UNDP, OAS launch second report on democracy in Latin AmericaOct 12, 2010
Mexico City – Latin America is undergoing its longest period of democratic governance at the same time as experiencing an unprecedented situation in terms of finance, inflation rates and debt, according to a new report.
While the ballot box is now central to the appointment of public authorities in countries of the region, the report says, signs of public resentment are appearing due to wide equality gaps; low levels of public engagement; persistent corruption; growing public insecurity; and undermining of the rule of law.
These themes, along with a series of recommendations, are the focus of “Nuestra Democracia”, “Our Democracy”, the second report of its kind, launched today at a forum of politicians, academics, public officials and experts from Latin America being held this week in Mexico City.
“We have moved on from an understanding of citizenship as having the same legal rights to elect, be elected and stand for election to one that encompasses civil rights and has lately come to include what we call ‘social citizenship’,” said José Miguel Insulza, Secretary General of the Organization of American States (OAS).
“The report shapes the question of democracy, not from the perspective of those who control it, or those who run it, but rather of those who are entitled to the benefits which democracy should confer,” said Insulza, on the panel launching the report.
The report was compiled by the United Nations Development Programme (UNDP) and the OAS, under the leadership of former Argentine Chancellor, Dante Caputo, for the OAS, and former UN Under-Secretary General for Economic and Social Affairs, José Antonio Ocampo, for UNDP.
“Latin America is still searching for its democratic identity,” said Heraldo Muñoz, UN Assistant Secretary General and UNDP Director of the Bureau for Latin America and the Caribbean. “Democracy is not only characterized by the indispensible electoral process but also by the way in which power is exercised and basic expectations of citizenship are fulfilled.”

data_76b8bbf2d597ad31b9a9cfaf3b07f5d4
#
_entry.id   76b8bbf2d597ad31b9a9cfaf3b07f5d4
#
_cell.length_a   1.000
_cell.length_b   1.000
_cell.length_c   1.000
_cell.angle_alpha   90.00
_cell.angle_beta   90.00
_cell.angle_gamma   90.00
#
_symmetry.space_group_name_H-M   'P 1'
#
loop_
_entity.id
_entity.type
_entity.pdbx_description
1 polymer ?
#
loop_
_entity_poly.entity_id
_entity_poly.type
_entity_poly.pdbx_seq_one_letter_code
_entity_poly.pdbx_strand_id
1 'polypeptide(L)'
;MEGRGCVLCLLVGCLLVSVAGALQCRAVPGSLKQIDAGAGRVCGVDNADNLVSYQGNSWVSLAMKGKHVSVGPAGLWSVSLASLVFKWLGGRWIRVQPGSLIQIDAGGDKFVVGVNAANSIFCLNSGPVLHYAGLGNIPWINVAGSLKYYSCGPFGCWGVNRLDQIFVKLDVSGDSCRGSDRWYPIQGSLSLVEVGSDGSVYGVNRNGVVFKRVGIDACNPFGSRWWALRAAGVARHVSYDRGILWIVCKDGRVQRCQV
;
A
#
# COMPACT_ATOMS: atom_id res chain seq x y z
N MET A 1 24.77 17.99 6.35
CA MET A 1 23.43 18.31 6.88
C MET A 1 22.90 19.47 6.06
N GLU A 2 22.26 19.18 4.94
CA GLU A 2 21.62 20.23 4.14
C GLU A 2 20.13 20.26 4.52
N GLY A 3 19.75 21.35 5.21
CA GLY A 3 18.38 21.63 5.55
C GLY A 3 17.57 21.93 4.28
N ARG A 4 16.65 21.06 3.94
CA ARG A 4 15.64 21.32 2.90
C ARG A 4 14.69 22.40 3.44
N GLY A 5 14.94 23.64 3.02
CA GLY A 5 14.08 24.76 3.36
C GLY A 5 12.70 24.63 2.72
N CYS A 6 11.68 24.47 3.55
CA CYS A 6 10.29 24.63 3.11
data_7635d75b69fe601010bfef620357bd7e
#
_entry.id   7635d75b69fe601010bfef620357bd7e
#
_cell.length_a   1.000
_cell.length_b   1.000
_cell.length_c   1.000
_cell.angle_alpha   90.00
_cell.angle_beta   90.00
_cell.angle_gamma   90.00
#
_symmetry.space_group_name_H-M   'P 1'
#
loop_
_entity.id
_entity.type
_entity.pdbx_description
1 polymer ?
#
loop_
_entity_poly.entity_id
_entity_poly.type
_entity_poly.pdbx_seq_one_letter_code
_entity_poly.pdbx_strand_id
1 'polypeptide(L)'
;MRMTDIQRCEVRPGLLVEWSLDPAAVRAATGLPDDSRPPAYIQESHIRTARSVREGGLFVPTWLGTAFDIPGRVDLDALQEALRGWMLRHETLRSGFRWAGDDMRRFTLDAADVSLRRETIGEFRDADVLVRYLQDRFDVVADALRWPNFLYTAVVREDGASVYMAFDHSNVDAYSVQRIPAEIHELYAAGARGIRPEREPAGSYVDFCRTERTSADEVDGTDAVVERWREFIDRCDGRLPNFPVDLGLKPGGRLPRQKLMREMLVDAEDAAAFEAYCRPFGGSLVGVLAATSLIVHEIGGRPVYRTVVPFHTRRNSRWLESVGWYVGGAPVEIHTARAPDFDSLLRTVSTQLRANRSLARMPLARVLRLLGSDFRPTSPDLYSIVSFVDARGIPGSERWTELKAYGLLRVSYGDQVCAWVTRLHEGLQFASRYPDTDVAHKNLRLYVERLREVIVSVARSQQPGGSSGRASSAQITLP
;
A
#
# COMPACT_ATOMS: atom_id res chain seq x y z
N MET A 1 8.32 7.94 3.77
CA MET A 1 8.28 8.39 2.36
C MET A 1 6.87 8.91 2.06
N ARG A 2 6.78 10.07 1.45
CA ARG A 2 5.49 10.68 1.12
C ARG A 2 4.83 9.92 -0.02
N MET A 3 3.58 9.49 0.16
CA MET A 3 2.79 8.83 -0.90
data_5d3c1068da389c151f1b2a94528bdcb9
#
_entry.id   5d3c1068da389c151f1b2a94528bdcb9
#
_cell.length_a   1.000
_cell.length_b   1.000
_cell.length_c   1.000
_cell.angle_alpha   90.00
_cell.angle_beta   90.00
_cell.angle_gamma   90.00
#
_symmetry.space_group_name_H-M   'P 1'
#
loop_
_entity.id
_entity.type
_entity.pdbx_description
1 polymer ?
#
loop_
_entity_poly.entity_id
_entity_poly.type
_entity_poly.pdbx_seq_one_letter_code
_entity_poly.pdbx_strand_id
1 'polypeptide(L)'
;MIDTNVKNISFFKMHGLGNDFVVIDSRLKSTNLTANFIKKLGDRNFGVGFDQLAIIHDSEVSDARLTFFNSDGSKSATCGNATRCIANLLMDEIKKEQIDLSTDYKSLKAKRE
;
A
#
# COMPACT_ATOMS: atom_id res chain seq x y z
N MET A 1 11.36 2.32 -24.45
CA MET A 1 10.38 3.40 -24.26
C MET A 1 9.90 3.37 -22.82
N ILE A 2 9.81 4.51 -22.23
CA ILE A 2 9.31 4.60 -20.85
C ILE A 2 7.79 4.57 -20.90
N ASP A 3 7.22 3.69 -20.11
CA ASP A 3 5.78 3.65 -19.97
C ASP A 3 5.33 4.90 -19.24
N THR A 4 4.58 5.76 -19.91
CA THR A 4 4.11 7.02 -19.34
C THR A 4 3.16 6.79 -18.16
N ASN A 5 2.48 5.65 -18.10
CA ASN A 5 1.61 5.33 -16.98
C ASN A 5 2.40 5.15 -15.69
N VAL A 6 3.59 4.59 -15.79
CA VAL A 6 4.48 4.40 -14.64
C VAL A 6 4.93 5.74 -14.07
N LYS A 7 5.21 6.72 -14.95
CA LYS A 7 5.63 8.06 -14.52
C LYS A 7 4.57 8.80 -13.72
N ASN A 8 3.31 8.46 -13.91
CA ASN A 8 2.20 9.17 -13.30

During the Forum inauguration the previous day, UNDP Associate Administrator Rebeca Grynspan said: “We still have many tasks ahead of us. The region is the most violent in the world, if we exclude countries at war, and this presents serious challenges to democracy. Despite the advances, levels of poverty and inequality in the region remain too high in relation to the level of economic development.”
The report calls for the building of sustainable democracies in the region, democracies in which power is more effectively and evenly spread among citizens, and where citizenship rights are guaranteed for all.
It also recommends attention to issues such as reducing equality gaps in income, gender and ethnicity; re-evaluating curbs on privilege and the abuse of power; the “informalization” of employment; and democratic inclusion in the economic and social debate.
In addition to representatives from the OAS and UNDP, the panel launching the report at the Latin American Democracy Forum also included Alicia Bárcena, Executive Secretary of the Economic Commission for Latin America and the Caribbean.
The report is available in electronic form at: http://www.nuestrademocracia.org/Contact Information